There’s no doubt that Glastonbury is the UK’s most sought-after festival, and this year was no different.
Tickets to the five-day festival in Somerset went on sale in October, with more people trying to buy tickets than ever before. However, it’s not only the ticket sales record that was broken this year: data analysis revealed that, at times, the Glastonbury website suffered, despite work that seems to have been done to deliver a better experience on the day.
A faster ticket sales page?
Seetickets – the official ticket sales platform – reduced the size of its Glastonbury page by two thirds around the time the tickets went on sale, which could have been an attempt to provide users with a faster page under load. Load times fell after page size was cut. If Seetickets was purposely reducing the page size, this proved to be successful for the majority of the day.
However, the ticket website did suffer an outage when tickets went live at 9am on release day. This outage not only affected the Glastonbury page, but also the Seetickets homepage for a limited time. Despite what looks like an attempt to mitigate the risk of slow load times or downtime with a lighter, faster page, the website was no match for the onslaught of users rushing to buy tickets when they were released.
Why did the website suffer?
Although Seetickets would almost certainly have load tested ahead of release day, forecasting peak traffic is notoriously difficult. It is likely that a number of users would have been trying to purchase tickets from more than one screen – potentially increasing traffic beyond what was predicted. And extrapolating from previous years is difficult if there were also outages in those years, as full analytics may not be available. It’s therefore always a good idea to give yourself a lot of leeway when planning your load test.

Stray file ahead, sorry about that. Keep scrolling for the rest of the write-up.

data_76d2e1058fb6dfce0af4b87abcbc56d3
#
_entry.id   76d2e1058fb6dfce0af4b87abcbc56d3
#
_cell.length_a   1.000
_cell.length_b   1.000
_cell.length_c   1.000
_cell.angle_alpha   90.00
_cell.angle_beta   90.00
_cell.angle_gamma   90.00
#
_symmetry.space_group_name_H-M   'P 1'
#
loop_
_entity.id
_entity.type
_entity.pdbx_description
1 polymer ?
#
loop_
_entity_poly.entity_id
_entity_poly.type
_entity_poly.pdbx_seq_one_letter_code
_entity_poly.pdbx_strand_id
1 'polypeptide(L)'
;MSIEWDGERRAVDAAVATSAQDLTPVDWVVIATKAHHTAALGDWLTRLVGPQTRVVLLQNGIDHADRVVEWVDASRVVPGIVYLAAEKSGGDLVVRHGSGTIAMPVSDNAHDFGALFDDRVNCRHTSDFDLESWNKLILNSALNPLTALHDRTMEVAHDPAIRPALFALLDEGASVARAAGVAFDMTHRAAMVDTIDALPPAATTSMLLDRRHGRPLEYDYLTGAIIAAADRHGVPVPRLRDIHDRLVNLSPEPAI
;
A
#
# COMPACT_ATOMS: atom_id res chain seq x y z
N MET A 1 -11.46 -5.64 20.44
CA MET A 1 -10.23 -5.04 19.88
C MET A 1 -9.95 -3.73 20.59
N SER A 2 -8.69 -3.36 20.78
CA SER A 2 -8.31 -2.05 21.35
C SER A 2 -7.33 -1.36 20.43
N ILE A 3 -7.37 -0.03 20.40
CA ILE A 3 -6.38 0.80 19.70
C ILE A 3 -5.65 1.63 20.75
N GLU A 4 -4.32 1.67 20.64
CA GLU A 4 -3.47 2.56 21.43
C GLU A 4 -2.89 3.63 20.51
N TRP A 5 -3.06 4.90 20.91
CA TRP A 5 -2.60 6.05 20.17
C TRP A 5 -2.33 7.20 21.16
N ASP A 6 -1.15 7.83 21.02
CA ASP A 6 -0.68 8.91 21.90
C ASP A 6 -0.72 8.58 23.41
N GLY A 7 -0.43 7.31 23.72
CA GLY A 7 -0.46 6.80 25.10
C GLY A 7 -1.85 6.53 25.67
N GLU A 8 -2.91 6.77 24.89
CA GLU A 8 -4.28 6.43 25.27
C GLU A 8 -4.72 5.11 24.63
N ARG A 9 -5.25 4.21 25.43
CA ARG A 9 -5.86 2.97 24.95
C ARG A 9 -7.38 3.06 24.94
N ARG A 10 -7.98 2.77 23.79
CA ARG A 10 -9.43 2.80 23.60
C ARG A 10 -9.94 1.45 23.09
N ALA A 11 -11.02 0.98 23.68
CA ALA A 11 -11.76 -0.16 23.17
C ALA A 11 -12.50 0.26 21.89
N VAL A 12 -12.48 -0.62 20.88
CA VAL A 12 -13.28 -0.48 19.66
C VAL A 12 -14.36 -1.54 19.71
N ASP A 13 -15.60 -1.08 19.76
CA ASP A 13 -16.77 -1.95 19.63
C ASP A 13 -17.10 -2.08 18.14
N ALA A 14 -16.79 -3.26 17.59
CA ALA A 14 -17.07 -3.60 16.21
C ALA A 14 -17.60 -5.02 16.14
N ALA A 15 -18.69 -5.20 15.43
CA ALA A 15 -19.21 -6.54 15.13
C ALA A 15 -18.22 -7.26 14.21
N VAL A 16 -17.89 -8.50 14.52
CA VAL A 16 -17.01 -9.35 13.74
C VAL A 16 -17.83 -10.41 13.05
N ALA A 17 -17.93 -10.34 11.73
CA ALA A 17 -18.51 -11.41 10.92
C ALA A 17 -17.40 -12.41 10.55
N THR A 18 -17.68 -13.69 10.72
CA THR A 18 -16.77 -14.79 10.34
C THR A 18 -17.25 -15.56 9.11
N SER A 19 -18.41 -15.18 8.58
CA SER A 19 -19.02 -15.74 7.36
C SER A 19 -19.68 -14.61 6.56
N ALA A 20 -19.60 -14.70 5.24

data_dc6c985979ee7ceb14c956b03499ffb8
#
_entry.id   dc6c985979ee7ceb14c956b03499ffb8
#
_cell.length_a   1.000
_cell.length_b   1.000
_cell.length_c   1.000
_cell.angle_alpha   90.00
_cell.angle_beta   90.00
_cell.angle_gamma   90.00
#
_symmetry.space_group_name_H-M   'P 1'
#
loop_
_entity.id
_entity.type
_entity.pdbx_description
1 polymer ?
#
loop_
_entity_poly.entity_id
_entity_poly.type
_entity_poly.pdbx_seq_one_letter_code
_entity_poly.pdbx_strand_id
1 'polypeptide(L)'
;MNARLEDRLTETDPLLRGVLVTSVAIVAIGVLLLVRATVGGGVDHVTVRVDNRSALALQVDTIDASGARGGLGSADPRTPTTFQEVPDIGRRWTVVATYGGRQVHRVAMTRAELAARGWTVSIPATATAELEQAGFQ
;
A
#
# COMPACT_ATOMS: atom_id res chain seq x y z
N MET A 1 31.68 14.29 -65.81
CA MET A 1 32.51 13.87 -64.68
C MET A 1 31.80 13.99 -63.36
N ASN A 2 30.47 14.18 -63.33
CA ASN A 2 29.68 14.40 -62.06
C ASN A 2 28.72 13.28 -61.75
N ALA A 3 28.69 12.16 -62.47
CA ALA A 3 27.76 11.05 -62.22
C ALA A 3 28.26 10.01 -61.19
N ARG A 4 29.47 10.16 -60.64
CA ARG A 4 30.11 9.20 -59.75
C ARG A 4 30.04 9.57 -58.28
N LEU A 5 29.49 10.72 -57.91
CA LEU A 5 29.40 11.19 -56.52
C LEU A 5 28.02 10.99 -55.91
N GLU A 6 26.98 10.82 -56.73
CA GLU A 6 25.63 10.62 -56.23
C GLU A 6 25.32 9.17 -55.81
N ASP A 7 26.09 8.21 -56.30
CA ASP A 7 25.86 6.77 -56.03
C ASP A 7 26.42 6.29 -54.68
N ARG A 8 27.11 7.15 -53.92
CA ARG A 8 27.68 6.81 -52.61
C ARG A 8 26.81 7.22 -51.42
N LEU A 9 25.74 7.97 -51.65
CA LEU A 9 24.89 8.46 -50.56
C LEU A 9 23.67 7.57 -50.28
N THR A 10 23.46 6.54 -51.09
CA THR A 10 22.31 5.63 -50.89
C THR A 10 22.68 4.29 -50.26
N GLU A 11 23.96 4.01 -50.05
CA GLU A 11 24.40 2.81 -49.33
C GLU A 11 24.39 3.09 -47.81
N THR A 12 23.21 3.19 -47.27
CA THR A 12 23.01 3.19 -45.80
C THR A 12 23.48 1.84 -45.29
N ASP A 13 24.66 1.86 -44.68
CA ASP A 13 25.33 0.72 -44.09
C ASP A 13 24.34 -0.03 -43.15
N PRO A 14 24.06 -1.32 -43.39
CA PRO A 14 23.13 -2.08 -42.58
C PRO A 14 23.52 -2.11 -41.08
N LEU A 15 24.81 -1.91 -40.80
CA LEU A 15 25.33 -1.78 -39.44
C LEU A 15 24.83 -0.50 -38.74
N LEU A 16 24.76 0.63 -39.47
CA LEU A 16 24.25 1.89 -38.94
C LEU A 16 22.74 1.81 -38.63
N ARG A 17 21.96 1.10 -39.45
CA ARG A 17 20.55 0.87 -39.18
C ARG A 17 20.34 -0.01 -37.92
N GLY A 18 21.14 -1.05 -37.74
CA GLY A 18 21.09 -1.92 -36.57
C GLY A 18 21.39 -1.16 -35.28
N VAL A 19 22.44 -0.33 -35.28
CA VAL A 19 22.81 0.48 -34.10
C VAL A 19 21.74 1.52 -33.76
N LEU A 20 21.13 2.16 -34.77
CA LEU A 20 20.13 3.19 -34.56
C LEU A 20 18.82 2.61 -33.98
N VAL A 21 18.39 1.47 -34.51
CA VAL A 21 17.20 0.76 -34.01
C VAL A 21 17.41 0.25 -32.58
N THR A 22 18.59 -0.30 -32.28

An outage typically means bad press for an organisation, but Glastonbury is different. The festival committee is aware that it will sell out, and customers know they can’t go anywhere else. Even if the press is bad, it’s all publicity for the event, which serves to highlight its popularity.
So, what can other organisations learn from Glastonbury? In the runup to Black Friday and Cyber Monday, most retailers will have been busy load testing to ensure that they maximise their revenue and preserve their reputation during peak hours. Others may be taking a leaf out of the Seetickets book and be working to optimise their offer pages for speed. Recent research from Eggplant suggests that this is a worthwhile goal, with consumers reacting more negatively to persistent slow load times than they do to brief periods of downtime. It’s a reminder that it’s the whole experience that counts. It’s not just a matter of ‘keeping the lights on’ but of delivering a consistently good experience from the moment a potential customer hits your landing page.
With the main batch of Glastonbury tickets now sold out, customers are already counting down the days until ticket resale days and finding out. With these usually a secret until a short time before the tickets are released, Glastonbury has plenty of time to prepare for the next surge in traffic. But it’s probably more important that lessons are learned further afield when it comes to managing the online consumer rush.